Hans Rosling: Let my dataset change your mindset. The Economics of Star Trek — Editor's Picks. I promise this is about Star Trek. Sort of. Bear with me a moment. I’ve been reading a lot about robots lately. When I read about robots, and the future, I can’t help but think about it in economic terms. And that inevitably turns my mind to the branch of economics called post scarcity economics. Traditional economics, of course, deals with the efficient allocation of inherently scarce materials. Post scarcity economics deals with the economics of economies that are no longer constrained by scarcity of materials — food, energy, shelter, etc.
The thing that never sits quite right with post scarcity economics, though, at least the very little that I’ve read, is that it’s always sort of an all or nothing affair: you either don’t have enough of anything or you have enough of everything. What is needed is some sort of interim-, or proto-post scarcity economics. More and more I find myself thinking we are, as a race, constrained by the economic models we have. So, then, take that journey. What If the 21st Century Begins in 2014? As if you didn’t already have enough to be nervous about, here’s something creepy to ponder as the new year opens. This what-if isn’t technological, social, political or even science-fictional. Rather, it’s a bit of wholly unscientific, superstitious pattern-recognition.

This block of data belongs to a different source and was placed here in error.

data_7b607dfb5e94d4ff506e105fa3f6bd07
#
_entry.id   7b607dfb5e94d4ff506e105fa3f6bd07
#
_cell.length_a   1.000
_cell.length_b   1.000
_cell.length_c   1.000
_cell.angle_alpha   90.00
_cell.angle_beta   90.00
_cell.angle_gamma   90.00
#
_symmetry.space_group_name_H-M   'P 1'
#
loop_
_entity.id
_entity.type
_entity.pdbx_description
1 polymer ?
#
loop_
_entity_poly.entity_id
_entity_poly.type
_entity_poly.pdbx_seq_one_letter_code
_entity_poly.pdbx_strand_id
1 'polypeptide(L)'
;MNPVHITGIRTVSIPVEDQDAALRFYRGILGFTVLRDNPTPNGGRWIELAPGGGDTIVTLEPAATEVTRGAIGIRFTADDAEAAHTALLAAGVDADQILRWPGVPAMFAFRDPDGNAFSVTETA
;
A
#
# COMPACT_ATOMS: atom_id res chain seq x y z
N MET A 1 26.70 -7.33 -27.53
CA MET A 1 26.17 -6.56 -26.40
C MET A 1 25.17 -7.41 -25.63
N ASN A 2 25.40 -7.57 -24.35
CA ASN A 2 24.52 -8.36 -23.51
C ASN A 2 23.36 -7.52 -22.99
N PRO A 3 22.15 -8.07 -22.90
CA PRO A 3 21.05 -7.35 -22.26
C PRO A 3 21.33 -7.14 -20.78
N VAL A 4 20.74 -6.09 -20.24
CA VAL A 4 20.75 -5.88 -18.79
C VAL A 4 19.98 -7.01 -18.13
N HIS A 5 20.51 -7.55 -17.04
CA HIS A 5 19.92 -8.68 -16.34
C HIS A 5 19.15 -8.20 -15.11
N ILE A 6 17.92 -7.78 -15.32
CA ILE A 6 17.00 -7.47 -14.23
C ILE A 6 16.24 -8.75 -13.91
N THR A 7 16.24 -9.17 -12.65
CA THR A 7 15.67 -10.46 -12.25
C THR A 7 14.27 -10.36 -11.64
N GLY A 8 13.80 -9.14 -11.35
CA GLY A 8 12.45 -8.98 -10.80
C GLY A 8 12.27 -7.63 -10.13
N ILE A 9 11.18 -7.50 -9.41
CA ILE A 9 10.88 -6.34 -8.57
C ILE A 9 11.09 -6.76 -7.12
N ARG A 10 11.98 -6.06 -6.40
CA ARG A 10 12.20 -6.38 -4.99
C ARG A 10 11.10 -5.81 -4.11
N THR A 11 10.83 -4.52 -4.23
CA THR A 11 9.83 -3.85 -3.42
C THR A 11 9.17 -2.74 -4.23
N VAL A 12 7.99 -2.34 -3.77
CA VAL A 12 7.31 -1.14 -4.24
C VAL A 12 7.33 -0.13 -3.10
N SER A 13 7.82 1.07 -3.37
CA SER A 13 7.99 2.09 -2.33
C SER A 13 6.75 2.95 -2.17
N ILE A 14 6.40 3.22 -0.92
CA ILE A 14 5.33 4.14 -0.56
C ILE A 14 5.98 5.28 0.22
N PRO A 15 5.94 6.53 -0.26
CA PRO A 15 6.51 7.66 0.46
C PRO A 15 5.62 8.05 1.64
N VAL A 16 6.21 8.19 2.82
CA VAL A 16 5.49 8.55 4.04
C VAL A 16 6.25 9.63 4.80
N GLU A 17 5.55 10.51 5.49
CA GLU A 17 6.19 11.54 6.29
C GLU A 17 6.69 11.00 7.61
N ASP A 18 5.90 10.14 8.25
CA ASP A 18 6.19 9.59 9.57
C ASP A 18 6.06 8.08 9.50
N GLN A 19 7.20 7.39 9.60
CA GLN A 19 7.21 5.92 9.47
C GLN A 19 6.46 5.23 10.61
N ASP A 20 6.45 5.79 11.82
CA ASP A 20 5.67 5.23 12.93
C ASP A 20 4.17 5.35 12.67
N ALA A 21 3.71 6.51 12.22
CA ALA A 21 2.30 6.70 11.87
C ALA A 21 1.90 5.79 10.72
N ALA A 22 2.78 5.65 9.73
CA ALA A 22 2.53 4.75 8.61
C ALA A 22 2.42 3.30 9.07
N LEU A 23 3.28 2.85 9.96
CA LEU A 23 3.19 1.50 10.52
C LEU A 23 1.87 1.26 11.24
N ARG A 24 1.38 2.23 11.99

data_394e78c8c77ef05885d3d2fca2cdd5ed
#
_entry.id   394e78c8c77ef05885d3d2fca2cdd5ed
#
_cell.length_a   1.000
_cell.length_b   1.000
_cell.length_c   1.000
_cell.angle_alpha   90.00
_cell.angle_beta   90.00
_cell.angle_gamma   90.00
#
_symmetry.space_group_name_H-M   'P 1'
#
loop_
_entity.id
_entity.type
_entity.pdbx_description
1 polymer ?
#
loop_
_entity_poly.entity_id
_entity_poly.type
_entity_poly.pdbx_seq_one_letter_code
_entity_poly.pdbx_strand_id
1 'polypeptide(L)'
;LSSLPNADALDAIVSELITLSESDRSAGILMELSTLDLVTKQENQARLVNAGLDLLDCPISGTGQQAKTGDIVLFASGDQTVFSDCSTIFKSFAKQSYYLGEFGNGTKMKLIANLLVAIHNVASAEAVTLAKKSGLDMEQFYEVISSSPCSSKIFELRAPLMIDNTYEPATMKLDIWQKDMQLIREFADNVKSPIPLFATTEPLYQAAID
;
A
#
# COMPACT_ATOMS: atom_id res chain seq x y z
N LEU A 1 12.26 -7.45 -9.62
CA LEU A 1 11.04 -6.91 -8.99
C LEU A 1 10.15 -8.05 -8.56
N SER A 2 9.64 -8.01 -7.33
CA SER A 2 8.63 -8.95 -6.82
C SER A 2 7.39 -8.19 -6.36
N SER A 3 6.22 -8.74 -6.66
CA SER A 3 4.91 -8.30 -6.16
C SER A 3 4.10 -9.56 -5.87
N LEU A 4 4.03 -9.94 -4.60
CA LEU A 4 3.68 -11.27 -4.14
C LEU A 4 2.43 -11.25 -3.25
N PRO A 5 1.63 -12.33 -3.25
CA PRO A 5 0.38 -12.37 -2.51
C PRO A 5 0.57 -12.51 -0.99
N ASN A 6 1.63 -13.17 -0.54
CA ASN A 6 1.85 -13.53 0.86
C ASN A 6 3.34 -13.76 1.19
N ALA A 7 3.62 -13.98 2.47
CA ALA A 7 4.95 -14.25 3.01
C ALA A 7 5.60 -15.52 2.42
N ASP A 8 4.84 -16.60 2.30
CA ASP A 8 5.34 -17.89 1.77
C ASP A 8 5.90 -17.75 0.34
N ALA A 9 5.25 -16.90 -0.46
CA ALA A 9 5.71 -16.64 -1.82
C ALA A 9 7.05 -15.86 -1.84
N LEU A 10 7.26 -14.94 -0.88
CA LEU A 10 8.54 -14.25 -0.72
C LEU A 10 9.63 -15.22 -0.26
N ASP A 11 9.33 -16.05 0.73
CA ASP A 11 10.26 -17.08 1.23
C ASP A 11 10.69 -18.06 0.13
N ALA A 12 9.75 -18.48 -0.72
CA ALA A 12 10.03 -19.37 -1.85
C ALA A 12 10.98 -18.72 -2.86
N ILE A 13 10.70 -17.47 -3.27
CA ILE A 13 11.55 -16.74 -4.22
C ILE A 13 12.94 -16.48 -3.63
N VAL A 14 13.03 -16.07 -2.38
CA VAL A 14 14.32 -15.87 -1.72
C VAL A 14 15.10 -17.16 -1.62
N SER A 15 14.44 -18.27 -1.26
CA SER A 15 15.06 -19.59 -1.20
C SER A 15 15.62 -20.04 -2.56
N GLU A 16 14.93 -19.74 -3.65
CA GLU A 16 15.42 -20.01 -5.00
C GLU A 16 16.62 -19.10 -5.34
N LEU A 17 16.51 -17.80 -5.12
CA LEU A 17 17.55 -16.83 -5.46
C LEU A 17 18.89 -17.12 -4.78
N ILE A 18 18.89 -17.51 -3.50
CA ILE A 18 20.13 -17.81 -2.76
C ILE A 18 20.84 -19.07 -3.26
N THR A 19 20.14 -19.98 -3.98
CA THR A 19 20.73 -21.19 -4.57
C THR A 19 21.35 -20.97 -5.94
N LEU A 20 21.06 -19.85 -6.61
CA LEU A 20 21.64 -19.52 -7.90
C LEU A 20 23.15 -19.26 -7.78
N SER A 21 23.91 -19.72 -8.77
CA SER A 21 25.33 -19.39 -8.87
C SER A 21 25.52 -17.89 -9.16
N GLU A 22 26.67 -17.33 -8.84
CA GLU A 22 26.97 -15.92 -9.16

The last two centuries (and possibly more) didn’t “start” at their official point, the turning of a calendar from 00 to 01. That wasn’t when they began in essence, nor when they first bent the arc of history. No. Each century effectively began in its 14th year. Think about it. Consider the world of 1913, when regular middle-class folks in the U.S., U.K., France, Germany and so on were acquiring unexpected wonders: clothes-washing machines, gas stoves, gas and then electric lighting, indoor plumbing, refrigeration, vaccinations, telephones, radios, motor cars.
Science was pouring forth what seemed unalloyed goodness. Think our era is similarly fast-changing? Yes, all of those techno-advances continued after World War I. Are Poor Countries Doomed? GOOD NEWS: 14 Reasons 2014 May Be the Best Year Ever. Why 2012 was the best year ever. Never in the history of the world has there been less hunger, less disease and more prosperity Has national morale ever been as strong as it was during the Jubilee and the Olympics?
Photo: Getty Images. The below is from The Spectator, the best-written and most entertaining magazine in the English language. To read the whole magazine on iPad/iPhone, click here for a free trial. Or click here for a Kindle free trial. It may not feel like it, but 2012 has been the greatest year in the history of the world. That sounds like an extravagant claim, but it is borne out by evidence. To listen to politicians is to be given the opposite impression — of a dangerous, cruel world where things are bad and getting worse. Take global poverty. The doom-mongers will tell you that we cannot sustain worldwide economic growth without ruining our environment. And what about the concerns that the oil would run out? Advances in medicine and technology mean that people across the world are living longer. The Future According To Google's Eric Schmidt: 7 Points - Corporate Intelligence.